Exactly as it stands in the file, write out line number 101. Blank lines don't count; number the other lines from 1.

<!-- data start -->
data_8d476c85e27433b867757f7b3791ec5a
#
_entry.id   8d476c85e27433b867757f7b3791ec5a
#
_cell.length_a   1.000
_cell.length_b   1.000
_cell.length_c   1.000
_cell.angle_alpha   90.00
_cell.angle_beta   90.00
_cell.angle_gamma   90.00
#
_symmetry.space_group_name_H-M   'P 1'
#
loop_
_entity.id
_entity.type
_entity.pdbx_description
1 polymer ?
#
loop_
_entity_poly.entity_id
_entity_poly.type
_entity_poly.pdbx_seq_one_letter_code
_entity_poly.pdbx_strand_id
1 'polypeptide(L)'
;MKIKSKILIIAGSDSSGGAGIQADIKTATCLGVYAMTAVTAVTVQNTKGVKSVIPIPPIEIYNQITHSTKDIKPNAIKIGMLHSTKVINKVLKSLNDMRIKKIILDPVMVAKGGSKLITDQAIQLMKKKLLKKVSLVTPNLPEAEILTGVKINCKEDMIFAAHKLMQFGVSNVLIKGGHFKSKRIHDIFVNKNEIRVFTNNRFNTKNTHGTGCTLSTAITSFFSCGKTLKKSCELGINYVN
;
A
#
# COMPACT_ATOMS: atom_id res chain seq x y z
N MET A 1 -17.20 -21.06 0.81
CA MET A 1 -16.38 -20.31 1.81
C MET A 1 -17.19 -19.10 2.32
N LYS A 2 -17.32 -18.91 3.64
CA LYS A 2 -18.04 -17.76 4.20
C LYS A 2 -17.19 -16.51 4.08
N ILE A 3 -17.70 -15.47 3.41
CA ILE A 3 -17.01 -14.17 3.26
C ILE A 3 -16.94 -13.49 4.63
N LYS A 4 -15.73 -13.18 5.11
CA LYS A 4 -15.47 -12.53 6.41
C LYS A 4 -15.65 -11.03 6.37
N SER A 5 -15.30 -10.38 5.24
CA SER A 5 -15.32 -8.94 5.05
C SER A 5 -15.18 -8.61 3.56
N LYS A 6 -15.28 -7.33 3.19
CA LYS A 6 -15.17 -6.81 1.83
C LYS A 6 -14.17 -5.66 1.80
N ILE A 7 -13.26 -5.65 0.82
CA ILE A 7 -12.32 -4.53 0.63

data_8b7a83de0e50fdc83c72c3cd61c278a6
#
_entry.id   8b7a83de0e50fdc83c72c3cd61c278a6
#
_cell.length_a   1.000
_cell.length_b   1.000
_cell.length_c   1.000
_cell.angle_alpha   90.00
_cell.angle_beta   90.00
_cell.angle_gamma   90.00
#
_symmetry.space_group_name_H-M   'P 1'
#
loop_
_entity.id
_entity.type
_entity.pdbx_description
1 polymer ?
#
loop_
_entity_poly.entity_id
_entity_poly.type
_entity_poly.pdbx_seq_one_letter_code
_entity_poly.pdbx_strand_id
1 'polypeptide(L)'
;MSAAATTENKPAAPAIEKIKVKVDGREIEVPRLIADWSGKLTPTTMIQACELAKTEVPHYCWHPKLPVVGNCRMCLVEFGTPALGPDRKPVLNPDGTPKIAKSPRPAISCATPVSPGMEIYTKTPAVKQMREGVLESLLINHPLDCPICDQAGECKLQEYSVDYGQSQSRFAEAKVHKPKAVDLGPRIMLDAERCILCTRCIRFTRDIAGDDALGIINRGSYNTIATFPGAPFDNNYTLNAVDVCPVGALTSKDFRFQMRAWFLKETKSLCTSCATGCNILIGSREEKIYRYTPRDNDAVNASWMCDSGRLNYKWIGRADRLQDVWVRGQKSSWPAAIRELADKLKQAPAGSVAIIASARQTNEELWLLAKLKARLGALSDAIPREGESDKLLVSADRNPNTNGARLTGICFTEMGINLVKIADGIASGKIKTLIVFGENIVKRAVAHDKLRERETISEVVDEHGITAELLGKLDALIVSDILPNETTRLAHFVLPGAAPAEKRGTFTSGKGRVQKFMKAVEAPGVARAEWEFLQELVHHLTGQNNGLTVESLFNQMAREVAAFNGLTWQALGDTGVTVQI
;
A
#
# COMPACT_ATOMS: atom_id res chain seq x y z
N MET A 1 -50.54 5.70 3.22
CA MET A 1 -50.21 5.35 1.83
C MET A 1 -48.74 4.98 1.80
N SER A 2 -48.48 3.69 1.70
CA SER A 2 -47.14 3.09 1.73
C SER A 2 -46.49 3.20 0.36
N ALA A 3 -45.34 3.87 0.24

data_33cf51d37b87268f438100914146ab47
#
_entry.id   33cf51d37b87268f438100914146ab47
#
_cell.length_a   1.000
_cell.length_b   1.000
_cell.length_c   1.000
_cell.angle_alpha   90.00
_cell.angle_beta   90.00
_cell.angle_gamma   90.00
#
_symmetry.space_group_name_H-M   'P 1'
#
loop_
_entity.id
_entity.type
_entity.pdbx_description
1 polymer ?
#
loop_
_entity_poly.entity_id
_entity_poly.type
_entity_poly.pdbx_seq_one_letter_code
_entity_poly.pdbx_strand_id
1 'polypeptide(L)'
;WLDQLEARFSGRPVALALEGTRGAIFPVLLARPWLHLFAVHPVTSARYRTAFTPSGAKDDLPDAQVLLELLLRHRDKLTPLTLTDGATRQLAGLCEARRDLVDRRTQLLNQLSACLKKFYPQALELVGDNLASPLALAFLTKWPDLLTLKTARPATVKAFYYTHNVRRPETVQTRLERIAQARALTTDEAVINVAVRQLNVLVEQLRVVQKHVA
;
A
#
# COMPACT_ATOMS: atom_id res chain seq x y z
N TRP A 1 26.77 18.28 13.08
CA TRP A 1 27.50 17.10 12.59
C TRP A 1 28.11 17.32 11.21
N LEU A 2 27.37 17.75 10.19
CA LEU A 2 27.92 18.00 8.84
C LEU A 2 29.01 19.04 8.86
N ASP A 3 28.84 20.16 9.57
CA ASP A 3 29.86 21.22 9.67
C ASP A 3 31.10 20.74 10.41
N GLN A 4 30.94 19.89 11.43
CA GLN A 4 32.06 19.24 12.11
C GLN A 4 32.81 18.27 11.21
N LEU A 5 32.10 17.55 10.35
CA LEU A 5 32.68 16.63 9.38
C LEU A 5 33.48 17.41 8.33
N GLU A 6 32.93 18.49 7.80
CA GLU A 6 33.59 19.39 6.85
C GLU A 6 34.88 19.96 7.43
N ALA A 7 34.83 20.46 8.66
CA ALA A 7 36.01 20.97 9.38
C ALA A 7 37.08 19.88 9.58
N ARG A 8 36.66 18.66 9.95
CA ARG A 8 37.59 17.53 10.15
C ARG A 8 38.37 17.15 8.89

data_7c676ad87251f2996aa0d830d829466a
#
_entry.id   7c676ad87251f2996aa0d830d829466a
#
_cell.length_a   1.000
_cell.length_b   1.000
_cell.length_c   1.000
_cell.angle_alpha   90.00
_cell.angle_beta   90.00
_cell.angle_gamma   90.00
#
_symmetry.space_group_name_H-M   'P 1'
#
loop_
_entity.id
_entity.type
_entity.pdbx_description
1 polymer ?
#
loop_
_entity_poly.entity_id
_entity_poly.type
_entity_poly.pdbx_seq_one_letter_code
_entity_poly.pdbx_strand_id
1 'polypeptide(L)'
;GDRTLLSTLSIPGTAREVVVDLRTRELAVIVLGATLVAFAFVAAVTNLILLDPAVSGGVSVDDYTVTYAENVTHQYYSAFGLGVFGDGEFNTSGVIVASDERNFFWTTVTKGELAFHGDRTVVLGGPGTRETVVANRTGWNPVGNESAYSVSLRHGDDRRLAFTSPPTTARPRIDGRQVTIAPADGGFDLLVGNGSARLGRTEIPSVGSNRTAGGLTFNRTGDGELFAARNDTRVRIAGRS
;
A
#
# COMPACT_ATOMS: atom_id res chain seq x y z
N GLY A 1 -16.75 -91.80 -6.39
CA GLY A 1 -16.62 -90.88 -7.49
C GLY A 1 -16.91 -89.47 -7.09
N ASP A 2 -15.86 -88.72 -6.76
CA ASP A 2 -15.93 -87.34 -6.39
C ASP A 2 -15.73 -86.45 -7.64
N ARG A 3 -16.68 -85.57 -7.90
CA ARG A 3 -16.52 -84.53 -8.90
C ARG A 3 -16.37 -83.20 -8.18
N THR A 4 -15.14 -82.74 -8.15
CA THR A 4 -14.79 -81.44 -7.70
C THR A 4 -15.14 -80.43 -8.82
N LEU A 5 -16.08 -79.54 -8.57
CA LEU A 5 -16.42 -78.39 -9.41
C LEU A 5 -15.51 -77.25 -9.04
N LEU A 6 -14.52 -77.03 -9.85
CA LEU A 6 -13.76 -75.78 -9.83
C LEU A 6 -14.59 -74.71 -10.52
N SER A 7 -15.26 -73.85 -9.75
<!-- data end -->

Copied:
loop_